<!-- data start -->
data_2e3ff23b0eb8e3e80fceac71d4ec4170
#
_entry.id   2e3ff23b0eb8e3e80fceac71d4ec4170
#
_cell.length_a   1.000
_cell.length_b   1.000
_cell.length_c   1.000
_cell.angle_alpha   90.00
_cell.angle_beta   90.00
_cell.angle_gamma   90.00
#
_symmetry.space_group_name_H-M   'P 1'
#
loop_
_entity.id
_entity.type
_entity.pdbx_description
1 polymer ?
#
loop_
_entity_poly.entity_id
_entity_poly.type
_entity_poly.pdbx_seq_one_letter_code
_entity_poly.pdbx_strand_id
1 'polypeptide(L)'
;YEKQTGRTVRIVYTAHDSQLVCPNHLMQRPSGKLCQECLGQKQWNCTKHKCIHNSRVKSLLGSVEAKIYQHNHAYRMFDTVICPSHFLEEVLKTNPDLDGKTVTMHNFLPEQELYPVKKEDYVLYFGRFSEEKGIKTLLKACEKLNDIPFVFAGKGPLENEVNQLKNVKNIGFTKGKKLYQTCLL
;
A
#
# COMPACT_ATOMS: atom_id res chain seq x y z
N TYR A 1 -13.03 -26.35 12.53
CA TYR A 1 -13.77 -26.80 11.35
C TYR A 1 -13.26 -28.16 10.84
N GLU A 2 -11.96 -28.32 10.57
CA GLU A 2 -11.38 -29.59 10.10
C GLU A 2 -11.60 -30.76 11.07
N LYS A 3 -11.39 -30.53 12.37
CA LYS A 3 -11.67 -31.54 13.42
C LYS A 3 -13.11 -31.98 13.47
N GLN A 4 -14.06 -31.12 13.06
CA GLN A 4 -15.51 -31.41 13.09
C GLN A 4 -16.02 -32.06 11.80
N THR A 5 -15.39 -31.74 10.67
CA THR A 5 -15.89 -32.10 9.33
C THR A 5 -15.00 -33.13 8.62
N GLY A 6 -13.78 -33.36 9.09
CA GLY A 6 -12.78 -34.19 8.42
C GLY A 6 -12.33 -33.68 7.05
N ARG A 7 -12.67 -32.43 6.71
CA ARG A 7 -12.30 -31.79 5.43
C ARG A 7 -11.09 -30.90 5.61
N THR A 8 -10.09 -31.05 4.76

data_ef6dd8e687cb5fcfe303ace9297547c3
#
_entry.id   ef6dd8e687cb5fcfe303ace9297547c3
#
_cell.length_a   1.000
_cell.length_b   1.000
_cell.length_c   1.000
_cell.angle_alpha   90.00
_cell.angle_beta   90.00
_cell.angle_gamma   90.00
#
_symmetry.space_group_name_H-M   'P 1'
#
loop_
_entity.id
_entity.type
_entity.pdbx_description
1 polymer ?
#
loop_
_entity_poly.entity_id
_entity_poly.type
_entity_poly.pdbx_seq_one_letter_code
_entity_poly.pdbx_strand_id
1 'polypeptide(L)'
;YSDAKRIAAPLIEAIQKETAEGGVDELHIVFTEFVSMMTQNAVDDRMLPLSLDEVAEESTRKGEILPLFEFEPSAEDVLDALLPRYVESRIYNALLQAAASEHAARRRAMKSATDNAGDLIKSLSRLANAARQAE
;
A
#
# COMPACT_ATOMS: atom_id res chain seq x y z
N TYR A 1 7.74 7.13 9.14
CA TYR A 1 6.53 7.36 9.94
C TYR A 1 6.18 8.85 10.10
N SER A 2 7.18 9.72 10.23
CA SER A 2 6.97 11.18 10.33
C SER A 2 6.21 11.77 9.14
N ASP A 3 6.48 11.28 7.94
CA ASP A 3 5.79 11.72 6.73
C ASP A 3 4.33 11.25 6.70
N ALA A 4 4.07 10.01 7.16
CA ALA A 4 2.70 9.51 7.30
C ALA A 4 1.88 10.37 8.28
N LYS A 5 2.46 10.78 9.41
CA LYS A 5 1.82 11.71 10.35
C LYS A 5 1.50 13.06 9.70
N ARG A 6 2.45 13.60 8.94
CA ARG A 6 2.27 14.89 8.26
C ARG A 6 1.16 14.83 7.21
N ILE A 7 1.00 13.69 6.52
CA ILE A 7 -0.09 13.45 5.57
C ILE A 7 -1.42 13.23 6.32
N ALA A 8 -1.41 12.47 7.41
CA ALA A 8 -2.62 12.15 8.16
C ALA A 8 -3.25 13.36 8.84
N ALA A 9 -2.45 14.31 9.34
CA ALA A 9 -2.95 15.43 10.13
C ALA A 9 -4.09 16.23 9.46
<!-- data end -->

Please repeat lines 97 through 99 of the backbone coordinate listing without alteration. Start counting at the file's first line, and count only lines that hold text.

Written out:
C LYS A 5 1.50 13.06 9.70
N ARG A 6 2.45 13.60 8.94
CA ARG A 6 2.27 14.89 8.26